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Forests 2018, 9(3), 133; doi:10.3390/f9030133

The Interplay between Forest Management Practices, Genetic Monitoring, and Other Long-Term Monitoring Systems

Bavarian Office for Forest Seeding and Planting, Forstamtsplatz 1, 83317 Teisendorf, Germany
Slovenian Forestry Institute, Vecna Pot 2, Ljubljana 1000, Slovenia
Aristotle University of Thessaloniki, University Campus, 541 24 Thessaloniki, Greece
Author to whom correspondence should be addressed.
Received: 31 January 2018 / Revised: 2 March 2018 / Accepted: 7 March 2018 / Published: 10 March 2018
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The conservation and sustainable use of forests and forest genetic resources (FGR) is a challenging task for scientists and foresters. Forest management practices can affect diversity on various levels: genetic, species, and ecosystem. Understanding past natural disturbance dynamics and their level of dependence on human disturbances and management practices is essential for the conservation and management of FGR, especially in the light of climate change. In this review, forest management practices and their impact on genetic composition are reviewed, synthesized, and interpreted in the light of existing national and international forest monitoring schemes and concepts from various European projects. There is a clear need and mandate for forest genetic monitoring (FGM), while the requirements thereof lack complementarity with existing forest monitoring. Due to certain obstacles (e.g., the lack of unified FGM implementation procedures across the countries, high implementation costs, large number of indicators and verifiers for FGM proposed in the past), merging FGM with existing forest monitoring is complicated. Nevertheless, FGM is of paramount importance for forestry and the natural environment in the future, regardless of the presence or existence of other monitoring systems, as it provides information no other monitoring system can yield. FGM can provide information related to adaptive and neutral genetic diversity changes over time, on a species and/or on a population basis and can serve as an early warning system for the detection of potentially harmful changes of forest adaptability. In addition, FGM offers knowledge on the adaptive potential of forests under the changing environment, which is important for the long-term conservation of FGR. View Full-Text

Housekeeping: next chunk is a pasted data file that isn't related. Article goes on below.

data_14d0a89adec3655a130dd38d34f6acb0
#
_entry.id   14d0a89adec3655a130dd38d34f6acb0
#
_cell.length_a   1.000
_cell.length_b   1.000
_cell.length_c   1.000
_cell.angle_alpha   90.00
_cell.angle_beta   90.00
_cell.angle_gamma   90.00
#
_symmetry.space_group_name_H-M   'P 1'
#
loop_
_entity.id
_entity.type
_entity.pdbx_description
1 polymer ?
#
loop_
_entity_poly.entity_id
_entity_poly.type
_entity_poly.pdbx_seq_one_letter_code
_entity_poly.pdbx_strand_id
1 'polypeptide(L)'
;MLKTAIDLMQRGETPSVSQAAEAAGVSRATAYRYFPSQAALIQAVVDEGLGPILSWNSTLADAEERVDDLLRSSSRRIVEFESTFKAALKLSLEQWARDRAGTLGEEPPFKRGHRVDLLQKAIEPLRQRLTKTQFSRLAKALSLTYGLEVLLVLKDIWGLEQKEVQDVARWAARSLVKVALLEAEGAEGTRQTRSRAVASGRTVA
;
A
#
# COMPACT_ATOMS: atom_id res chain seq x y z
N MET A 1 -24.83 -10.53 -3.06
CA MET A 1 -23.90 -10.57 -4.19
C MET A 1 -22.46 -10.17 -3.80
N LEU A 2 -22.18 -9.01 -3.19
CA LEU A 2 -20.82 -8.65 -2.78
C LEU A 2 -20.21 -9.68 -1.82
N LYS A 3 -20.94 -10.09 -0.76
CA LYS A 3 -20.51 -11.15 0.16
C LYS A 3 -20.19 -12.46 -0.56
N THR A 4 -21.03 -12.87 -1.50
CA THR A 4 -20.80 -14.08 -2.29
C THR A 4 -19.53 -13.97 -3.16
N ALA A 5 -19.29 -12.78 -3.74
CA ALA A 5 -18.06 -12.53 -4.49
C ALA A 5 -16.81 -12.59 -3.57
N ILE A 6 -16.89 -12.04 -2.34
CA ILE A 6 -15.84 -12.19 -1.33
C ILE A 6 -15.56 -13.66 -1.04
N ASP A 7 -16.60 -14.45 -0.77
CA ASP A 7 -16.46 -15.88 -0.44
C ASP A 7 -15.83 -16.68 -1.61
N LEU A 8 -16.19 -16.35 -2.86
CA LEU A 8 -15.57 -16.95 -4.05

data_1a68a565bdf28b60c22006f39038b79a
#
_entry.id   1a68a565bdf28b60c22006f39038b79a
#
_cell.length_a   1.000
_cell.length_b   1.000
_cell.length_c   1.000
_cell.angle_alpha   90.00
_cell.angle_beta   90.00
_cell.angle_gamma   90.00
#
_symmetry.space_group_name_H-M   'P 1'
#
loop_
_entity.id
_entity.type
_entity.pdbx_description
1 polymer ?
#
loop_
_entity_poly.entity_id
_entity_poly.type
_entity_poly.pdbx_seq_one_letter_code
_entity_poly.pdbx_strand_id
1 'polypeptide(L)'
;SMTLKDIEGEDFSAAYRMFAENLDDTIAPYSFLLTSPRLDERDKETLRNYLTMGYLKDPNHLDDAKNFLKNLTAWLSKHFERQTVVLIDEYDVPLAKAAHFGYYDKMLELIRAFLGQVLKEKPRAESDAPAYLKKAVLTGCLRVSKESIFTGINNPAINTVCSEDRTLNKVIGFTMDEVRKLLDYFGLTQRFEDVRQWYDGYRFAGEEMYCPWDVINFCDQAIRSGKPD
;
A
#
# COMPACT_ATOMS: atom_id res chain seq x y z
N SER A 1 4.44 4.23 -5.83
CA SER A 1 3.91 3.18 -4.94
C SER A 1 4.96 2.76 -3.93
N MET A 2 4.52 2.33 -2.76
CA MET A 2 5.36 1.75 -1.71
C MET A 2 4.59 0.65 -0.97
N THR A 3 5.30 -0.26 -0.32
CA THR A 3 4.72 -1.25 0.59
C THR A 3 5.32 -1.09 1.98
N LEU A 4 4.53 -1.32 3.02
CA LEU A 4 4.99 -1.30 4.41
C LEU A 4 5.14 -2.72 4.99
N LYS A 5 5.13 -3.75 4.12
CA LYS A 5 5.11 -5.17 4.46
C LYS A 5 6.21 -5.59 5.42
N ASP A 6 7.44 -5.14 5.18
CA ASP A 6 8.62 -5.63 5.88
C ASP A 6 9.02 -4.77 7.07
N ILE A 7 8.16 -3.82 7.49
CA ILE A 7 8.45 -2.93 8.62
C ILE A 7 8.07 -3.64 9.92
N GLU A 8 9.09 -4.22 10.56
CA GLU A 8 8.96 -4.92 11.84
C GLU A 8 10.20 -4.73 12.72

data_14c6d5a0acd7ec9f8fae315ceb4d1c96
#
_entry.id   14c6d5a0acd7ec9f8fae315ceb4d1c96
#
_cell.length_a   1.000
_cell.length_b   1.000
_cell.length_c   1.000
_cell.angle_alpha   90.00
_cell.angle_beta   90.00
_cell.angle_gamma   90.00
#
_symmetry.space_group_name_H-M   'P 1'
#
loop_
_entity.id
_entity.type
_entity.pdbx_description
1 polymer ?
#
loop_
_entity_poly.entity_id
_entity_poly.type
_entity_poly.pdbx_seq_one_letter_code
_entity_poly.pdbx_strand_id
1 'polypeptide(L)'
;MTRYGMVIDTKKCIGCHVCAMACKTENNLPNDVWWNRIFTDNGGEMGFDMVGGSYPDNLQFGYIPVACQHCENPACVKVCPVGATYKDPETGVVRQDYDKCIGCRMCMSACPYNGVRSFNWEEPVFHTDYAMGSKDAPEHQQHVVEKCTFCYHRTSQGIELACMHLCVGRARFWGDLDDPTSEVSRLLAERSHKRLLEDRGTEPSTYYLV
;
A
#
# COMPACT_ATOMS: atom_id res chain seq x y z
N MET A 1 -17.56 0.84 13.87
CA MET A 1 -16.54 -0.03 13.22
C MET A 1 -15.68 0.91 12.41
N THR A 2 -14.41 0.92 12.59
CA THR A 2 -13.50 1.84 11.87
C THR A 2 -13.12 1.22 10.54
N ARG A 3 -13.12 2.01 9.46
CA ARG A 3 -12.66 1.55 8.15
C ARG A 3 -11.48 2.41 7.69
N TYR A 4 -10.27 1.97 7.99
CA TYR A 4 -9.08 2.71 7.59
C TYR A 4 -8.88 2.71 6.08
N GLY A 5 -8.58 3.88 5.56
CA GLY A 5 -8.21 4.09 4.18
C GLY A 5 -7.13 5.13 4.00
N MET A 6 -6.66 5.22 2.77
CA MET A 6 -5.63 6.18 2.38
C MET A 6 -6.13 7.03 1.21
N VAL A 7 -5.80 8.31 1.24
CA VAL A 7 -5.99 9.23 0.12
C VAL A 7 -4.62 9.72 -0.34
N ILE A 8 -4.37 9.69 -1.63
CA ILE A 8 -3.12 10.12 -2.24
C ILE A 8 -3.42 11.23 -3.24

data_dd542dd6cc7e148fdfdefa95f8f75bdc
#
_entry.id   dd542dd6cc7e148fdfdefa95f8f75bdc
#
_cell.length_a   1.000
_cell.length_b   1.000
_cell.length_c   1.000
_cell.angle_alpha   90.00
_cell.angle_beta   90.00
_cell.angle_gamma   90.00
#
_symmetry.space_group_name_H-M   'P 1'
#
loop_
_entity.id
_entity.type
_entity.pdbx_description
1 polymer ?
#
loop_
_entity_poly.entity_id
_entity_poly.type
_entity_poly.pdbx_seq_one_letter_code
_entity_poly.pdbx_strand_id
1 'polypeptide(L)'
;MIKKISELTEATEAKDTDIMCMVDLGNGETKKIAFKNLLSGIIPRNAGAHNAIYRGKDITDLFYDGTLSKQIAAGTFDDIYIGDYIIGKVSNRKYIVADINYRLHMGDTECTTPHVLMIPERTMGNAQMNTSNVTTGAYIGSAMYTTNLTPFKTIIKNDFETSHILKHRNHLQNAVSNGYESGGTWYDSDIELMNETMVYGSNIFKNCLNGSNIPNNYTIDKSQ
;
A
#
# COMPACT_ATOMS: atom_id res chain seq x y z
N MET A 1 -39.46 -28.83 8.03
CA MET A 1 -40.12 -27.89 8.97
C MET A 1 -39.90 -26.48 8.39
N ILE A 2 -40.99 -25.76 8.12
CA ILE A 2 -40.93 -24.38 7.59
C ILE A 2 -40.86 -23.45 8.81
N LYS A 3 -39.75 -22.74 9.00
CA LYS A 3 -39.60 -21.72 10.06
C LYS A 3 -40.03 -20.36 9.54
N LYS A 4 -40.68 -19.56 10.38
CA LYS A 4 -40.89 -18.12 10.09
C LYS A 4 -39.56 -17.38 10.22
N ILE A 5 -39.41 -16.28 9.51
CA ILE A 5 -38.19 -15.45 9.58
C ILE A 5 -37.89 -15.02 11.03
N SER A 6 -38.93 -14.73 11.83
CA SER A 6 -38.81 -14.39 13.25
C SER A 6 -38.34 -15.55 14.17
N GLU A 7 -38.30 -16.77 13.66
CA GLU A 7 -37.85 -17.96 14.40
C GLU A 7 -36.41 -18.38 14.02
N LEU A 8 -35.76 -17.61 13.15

Keywords: forest monitoring; forest genetic monitoring (FGM); forest genetic diversity; silviculture forest monitoring; forest genetic monitoring (FGM); forest genetic diversity; silviculture
This is an open access article distributed under the Creative Commons Attribution License which permits unrestricted use, distribution, and reproduction in any medium, provided the original work is properly cited. (CC BY 4.0).

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Kavaliauskas, D.; Fussi, B.; Westergren, M.; Aravanopoulos, F.; Finzgar, D.; Baier, R.; Alizoti, P.; Bozic, G.; Avramidou, E.; Konnert, M.; Kraigher, H. The Interplay between Forest Management Practices, Genetic Monitoring, and Other Long-Term Monitoring Systems. Forests 2018, 9, 133.

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